After you submit your request for 504 accommodations, you may need to be a squeaky wheel. Follow-up with your child’s teacher(s), the 504 coordinator, school counselors, guidance counselor and even the principal. Be a strong advocate for your child.

Once a determination is made that your child is eligible for 504 accommodations, the school will work with you to put a plan in place. A written plan isn’t required, but I’d recommend it. It holds all parties accountable (the student, the parent, the teacher, and school administrators) in being sure the student can be successful in the classroom.  An example of a plan can be found here.

Finally, your child’s needs may change. Make a plan with the school to regularly review the accommodations you have put in to place. What is working? What isn’t needed? What things might we need to add to the plan? Is the student making progress in the classroom?

Individualized Education Plan (IEP)

Like 504 plans, IEP’s are part of public education in both primary and secondary settings. IEP’s are part of the Individuals with Disabilities Education Act (IDEA).  It is a legal document/agreement between you and the school to provide a child with disabilities with special education instruction, supports and services so that the child can make progress and be successful in schools—just like their non-disabled peers. 

The fundamental difference between IEP’s and 504 accommodations is that there must be a documented special educationneed. “Special education refers to a range of services that can be provided in different ways and in different settings (understood.org).”  For example, a student with concentration problems (“chemo brain”) as a result of cancer treatment may receive much of his education in his regular classroom with his peers, but for 1 hour a day the student goes to a resource room and receives one-on-one education with a specialist to address the concentration challenges. Special education needs can also include speech-language therapy, occupational therapy and psychotherapy.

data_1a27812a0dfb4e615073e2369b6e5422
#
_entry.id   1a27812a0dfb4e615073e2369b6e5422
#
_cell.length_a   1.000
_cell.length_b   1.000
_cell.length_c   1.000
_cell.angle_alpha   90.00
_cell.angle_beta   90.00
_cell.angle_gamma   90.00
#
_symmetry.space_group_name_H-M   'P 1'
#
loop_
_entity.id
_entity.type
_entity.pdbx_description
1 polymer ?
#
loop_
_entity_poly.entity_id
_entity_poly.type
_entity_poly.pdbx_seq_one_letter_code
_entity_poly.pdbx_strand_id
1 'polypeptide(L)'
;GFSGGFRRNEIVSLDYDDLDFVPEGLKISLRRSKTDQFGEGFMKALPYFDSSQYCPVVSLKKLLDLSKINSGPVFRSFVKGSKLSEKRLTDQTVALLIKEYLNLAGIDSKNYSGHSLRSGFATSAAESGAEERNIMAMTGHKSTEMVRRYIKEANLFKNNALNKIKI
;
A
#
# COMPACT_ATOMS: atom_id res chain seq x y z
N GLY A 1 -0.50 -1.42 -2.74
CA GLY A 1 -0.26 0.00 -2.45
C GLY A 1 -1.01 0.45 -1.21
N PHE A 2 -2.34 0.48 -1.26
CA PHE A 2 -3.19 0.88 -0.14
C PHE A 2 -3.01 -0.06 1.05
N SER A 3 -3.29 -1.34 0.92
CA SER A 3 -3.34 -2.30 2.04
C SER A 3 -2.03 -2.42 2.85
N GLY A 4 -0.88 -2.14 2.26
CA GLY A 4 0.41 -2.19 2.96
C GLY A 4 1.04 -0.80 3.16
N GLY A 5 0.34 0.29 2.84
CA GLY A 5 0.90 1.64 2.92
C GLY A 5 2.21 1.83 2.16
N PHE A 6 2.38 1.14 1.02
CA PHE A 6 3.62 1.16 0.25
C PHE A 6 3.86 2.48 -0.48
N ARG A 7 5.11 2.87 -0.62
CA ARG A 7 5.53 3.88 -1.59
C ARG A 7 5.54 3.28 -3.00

In order to qualify for an IEP, the student must have a documented disability that is covered by IDEA. A full list of these can be found here.

If your child has a documented disability, they MUST also need special education to make progress in school. If your child meets these criteria, they may be eligible for an IEP.

To implement an IEP, the child will need an evaluation. A parent/guardian or the school can initiate this evaluation. These evaluations are free. You can also request a private evaluation, however the parent would need to find, hire and pay for this professional to complete testing with their child.  You can find tips for navigating the evaluation process here.

Another key part of IEP’s is that they must have clear, measurable goals to monitor the progress of the child and the work of the plan. As with 504 accommodations, needs may change. Plans should be reviewed on a regular basis.

You can have both of these interventions in place for your child. But, parents need to work with your school, your healthcare team, and potentially other healthcare and mental health professionals to define your child’s specified needs and devise accommodations and plans that will help them be successful in the classroom. No student is the same—what helps one, may not help another. And, you know your children and their needs better than anyone.


Christina is a clinical oncology social worker who joined the OncoLink team in 2014. Christina blogs about resources available to the cancer community, as well as general information about coping with cancer practically, emotionally, and spiritually. Christina is also an instructor at the Penn School of Social Policy and Practice. In her spare time, she loves to knit and volunteer with her therapy dogs, Linus and Huckleberry. She also loves to travel, cook and is an avid Philly sports fan.